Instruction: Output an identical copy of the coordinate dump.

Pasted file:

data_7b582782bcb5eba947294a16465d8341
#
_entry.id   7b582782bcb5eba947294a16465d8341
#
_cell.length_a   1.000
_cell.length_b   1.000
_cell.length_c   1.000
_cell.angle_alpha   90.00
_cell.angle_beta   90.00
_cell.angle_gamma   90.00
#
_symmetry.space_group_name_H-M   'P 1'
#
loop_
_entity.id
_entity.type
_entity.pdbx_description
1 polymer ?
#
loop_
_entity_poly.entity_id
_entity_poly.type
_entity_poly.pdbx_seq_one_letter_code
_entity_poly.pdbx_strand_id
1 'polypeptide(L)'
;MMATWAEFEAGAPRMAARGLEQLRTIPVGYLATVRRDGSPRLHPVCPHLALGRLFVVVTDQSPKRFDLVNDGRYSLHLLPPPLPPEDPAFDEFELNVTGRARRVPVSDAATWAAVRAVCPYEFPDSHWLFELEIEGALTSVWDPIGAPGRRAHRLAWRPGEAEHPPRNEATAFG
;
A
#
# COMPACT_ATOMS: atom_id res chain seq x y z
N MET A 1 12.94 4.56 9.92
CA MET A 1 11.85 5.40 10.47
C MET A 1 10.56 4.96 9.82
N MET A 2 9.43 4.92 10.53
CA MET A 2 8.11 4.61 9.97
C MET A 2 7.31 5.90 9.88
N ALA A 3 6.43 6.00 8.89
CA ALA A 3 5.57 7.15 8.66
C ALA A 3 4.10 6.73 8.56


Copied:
data_7b582782bcb5eba947294a16465d8341
#
_entry.id   7b582782bcb5eba947294a16465d8341
#
_cell.length_a   1.000
_cell.length_b   1.000
_cell.length_c   1.000
_cell.angle_alpha   90.00
_cell.angle_beta   90.00
_cell.angle_gamma   90.00
#
_symmetry.space_group_name_H-M   'P 1'
#
loop_
_entity.id
_entity.type
_entity.pdbx_description
1 polymer ?
#
loop_
_entity_poly.entity_id
_entity_poly.type
_entity_poly.pdbx_seq_one_letter_code
_entity_poly.pdbx_strand_id
1 'polypeptide(L)'
;MMATWAEFEAGAPRMAARGLEQLRTIPVGYLATVRRDGSPRLHPVCPHLALGRLFVVVTDQSPKRFDLVNDGRYSLHLLPPPLPPEDPAFDEFELNVTGRARRVPVSDAATWAAVRAVCPYEFPDSHWLFELEIEGALTSVWDPIGAPGRRAHRLAWRPGEAEHPPRNEATAFG
;
A
#
# COMPACT_ATOMS: atom_id res chain seq x y z
N MET A 1 12.94 4.56 9.92
CA MET A 1 11.85 5.40 10.47
C MET A 1 10.56 4.96 9.82
N MET A 2 9.43 4.92 10.53
CA MET A 2 8.11 4.61 9.97
C MET A 2 7.31 5.90 9.88
N ALA A 3 6.43 6.00 8.89
CA ALA A 3 5.57 7.15 8.66
C ALA A 3 4.10 6.73 8.56